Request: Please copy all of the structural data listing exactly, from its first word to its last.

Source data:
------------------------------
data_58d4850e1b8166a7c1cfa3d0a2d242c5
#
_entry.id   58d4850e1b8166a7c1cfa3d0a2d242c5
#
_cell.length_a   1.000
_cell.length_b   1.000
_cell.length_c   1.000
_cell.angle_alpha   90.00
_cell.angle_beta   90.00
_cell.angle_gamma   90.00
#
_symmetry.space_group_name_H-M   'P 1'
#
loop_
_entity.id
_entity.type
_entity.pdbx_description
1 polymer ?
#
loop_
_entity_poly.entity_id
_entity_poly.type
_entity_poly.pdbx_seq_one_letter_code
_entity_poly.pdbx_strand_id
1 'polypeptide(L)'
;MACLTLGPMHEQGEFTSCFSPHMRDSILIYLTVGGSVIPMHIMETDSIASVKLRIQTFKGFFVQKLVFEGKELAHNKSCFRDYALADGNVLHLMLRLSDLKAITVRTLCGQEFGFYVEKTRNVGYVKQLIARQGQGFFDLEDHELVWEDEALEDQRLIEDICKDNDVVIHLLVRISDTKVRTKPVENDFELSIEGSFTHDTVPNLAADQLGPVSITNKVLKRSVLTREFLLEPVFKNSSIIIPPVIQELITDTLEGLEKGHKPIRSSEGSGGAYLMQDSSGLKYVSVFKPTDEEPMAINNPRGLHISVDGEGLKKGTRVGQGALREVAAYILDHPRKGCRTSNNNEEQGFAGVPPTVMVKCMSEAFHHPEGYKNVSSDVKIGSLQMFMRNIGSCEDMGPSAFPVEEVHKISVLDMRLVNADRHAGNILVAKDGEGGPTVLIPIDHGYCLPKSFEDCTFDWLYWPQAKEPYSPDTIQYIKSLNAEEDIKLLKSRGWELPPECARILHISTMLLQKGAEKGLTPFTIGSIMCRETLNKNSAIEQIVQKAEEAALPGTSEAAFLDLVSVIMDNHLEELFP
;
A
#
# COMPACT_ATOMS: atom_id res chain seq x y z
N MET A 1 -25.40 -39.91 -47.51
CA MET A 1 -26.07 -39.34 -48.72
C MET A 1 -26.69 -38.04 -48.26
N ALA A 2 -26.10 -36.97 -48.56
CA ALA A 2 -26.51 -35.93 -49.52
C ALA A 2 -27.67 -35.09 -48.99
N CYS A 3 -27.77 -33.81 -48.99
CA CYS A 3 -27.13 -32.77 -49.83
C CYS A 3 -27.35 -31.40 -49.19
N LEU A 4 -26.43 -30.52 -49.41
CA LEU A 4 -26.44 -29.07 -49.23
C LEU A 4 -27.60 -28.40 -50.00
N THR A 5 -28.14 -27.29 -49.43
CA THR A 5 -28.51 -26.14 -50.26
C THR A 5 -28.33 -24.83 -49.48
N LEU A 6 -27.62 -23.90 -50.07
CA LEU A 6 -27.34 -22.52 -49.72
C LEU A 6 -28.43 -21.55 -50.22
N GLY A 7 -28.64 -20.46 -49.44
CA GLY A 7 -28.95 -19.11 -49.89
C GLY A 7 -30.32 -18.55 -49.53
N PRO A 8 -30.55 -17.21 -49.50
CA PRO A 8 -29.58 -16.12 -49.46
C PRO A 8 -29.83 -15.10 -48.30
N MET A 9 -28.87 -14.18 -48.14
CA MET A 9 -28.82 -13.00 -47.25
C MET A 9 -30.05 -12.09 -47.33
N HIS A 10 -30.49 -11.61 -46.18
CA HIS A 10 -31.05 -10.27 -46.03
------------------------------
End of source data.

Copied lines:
data_58d4850e1b8166a7c1cfa3d0a2d242c5
#
_entry.id   58d4850e1b8166a7c1cfa3d0a2d242c5
#
_cell.length_a   1.000
_cell.length_b   1.000
_cell.length_c   1.000
_cell.angle_alpha   90.00
_cell.angle_beta   90.00
_cell.angle_gamma   90.00
#
_symmetry.space_group_name_H-M   'P 1'
#
loop_
_entity.id
_entity.type
_entity.pdbx_description
1 polymer ?
#
loop_
_entity_poly.entity_id
_entity_poly.type
_entity_poly.pdbx_seq_one_letter_code
_entity_poly.pdbx_strand_id
1 'polypeptide(L)'
;MACLTLGPMHEQGEFTSCFSPHMRDSILIYLTVGGSVIPMHIMETDSIASVKLRIQTFKGFFVQKLVFEGKELAHNKSCFRDYALADGNVLHLMLRLSDLKAITVRTLCGQEFGFYVEKTRNVGYVKQLIARQGQGFFDLEDHELVWEDEALEDQRLIEDICKDNDVVIHLLVRISDTKVRTKPVENDFELSIEGSFTHDTVPNLAADQLGPVSITNKVLKRSVLTREFLLEPVFKNSSIIIPPVIQELITDTLEGLEKGHKPIRSSEGSGGAYLMQDSSGLKYVSVFKPTDEEPMAINNPRGLHISVDGEGLKKGTRVGQGALREVAAYILDHPRKGCRTSNNNEEQGFAGVPPTVMVKCMSEAFHHPEGYKNVSSDVKIGSLQMFMRNIGSCEDMGPSAFPVEEVHKISVLDMRLVNADRHAGNILVAKDGEGGPTVLIPIDHGYCLPKSFEDCTFDWLYWPQAKEPYSPDTIQYIKSLNAEEDIKLLKSRGWELPPECARILHISTMLLQKGAEKGLTPFTIGSIMCRETLNKNSAIEQIVQKAEEAALPGTSEAAFLDLVSVIMDNHLEELFP
;
A
#
# COMPACT_ATOMS: atom_id res chain seq x y z
N MET A 1 -25.40 -39.91 -47.51
CA MET A 1 -26.07 -39.34 -48.72
C MET A 1 -26.69 -38.04 -48.26
N ALA A 2 -26.10 -36.97 -48.56
CA ALA A 2 -26.51 -35.93 -49.52
C ALA A 2 -27.67 -35.09 -48.99
N CYS A 3 -27.77 -33.81 -48.99
CA CYS A 3 -27.13 -32.77 -49.83
C CYS A 3 -27.35 -31.40 -49.19
N LEU A 4 -26.43 -30.52 -49.41
CA LEU A 4 -26.44 -29.07 -49.23
C LEU A 4 -27.60 -28.40 -50.00
N THR A 5 -28.14 -27.29 -49.43
CA THR A 5 -28.51 -26.14 -50.26
C THR A 5 -28.33 -24.83 -49.48
N LEU A 6 -27.62 -23.90 -50.07
CA LEU A 6 -27.34 -22.52 -49.72
C LEU A 6 -28.43 -21.55 -50.22
N GLY A 7 -28.64 -20.46 -49.44
CA GLY A 7 -28.95 -19.11 -49.89
C GLY A 7 -30.32 -18.55 -49.53
N PRO A 8 -30.55 -17.21 -49.50
CA PRO A 8 -29.58 -16.12 -49.46
C PRO A 8 -29.83 -15.10 -48.30
N MET A 9 -28.87 -14.18 -48.14
CA MET A 9 -28.82 -13.00 -47.25
C MET A 9 -30.05 -12.09 -47.33
N HIS A 10 -30.49 -11.61 -46.18
CA HIS A 10 -31.05 -10.27 -46.03